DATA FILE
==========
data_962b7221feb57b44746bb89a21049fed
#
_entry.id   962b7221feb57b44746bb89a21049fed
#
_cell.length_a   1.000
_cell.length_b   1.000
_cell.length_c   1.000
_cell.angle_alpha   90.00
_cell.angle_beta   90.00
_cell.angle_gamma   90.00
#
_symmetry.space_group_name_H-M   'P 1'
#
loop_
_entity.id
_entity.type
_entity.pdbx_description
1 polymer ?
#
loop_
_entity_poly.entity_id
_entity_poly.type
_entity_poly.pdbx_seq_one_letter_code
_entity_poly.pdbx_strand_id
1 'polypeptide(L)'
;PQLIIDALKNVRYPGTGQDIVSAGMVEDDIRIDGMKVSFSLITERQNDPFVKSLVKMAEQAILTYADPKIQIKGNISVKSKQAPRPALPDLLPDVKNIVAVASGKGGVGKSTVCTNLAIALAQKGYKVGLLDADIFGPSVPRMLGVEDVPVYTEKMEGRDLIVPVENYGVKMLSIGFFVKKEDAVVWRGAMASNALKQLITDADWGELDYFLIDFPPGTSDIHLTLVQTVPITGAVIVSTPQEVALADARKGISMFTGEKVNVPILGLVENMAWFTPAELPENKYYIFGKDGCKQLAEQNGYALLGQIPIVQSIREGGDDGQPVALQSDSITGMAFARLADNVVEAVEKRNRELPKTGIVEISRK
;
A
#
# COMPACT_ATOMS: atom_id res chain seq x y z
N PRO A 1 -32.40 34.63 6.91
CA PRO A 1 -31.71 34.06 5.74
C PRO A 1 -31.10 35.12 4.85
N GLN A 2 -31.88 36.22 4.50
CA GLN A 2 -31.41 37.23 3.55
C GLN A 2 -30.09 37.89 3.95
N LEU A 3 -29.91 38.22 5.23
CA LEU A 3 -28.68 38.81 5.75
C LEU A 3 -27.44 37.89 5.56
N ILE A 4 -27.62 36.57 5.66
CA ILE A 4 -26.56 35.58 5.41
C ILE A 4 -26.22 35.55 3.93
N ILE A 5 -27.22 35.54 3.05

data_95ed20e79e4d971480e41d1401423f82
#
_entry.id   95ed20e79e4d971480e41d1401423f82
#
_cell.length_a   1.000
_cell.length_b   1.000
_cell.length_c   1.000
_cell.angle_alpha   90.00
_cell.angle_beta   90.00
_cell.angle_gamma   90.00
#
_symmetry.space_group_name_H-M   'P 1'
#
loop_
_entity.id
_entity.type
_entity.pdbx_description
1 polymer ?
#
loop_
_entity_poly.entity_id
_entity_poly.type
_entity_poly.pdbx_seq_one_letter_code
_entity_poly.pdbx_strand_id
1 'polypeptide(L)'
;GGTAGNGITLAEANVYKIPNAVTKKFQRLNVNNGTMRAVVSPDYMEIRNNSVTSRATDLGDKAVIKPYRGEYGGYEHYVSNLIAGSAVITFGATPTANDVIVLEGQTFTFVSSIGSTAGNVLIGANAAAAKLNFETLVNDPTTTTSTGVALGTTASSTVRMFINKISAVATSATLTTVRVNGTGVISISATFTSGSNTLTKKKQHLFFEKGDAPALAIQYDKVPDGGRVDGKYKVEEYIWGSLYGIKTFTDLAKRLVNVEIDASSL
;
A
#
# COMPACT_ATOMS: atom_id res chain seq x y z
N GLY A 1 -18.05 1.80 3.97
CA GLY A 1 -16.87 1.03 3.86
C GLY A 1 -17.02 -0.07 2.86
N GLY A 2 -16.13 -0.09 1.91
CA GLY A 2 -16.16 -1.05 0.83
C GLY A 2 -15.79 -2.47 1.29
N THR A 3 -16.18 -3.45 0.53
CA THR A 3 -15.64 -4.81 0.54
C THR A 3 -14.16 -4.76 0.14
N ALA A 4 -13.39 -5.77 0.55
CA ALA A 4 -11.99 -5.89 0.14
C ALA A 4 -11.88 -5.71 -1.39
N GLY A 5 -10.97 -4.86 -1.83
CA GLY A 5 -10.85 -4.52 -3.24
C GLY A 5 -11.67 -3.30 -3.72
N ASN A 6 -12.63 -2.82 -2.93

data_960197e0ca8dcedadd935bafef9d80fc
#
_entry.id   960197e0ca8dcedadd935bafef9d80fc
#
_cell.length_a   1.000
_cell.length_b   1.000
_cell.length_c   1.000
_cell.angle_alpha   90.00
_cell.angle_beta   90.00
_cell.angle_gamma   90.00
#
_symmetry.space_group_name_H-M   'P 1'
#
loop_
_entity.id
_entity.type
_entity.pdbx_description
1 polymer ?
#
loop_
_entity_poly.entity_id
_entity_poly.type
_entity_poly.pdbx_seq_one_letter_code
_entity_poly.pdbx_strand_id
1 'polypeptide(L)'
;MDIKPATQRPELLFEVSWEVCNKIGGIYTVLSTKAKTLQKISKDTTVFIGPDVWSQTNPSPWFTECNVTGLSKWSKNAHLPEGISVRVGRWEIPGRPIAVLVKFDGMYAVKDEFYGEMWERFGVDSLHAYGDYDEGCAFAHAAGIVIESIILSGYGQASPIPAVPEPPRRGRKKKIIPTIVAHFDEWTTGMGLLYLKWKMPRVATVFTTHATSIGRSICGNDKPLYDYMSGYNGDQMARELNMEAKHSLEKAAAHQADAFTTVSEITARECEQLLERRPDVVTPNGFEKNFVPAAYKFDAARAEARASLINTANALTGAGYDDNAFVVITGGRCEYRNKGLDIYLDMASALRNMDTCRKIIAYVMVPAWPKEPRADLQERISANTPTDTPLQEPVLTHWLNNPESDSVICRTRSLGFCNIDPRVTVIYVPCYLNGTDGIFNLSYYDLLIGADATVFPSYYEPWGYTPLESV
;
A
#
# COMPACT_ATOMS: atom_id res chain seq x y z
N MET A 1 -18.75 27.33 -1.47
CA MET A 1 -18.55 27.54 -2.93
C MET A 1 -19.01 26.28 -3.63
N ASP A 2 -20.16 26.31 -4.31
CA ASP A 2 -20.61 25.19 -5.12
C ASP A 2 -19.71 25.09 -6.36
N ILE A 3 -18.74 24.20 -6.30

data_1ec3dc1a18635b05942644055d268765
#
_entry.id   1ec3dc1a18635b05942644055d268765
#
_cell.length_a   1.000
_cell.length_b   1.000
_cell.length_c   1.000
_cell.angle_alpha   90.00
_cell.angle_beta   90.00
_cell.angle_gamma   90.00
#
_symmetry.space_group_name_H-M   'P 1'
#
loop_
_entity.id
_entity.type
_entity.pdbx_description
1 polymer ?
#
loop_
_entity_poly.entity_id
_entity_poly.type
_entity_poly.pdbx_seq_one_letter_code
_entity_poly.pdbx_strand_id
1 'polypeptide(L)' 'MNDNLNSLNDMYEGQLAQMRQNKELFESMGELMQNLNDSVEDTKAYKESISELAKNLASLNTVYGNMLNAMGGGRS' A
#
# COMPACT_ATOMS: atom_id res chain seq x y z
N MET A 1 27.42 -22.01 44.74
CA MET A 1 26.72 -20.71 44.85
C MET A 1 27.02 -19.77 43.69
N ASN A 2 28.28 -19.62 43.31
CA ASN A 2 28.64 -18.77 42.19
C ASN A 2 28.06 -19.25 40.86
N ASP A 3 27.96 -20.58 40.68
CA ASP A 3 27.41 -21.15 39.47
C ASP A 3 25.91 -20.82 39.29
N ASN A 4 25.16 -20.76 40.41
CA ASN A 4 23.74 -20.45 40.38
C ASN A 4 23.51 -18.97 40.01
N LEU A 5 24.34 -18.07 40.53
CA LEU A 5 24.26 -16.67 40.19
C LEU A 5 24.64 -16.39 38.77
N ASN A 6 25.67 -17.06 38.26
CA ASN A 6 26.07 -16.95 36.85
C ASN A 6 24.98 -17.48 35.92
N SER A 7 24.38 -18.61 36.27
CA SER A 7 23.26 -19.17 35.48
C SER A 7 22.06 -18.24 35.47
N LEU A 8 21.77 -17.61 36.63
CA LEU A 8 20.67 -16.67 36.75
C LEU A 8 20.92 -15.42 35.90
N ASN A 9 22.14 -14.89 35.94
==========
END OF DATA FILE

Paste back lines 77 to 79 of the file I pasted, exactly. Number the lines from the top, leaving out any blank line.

N GLY A 2 -16.13 -0.09 1.91
CA GLY A 2 -16.16 -1.05 0.83
C GLY A 2 -15.79 -2.47 1.29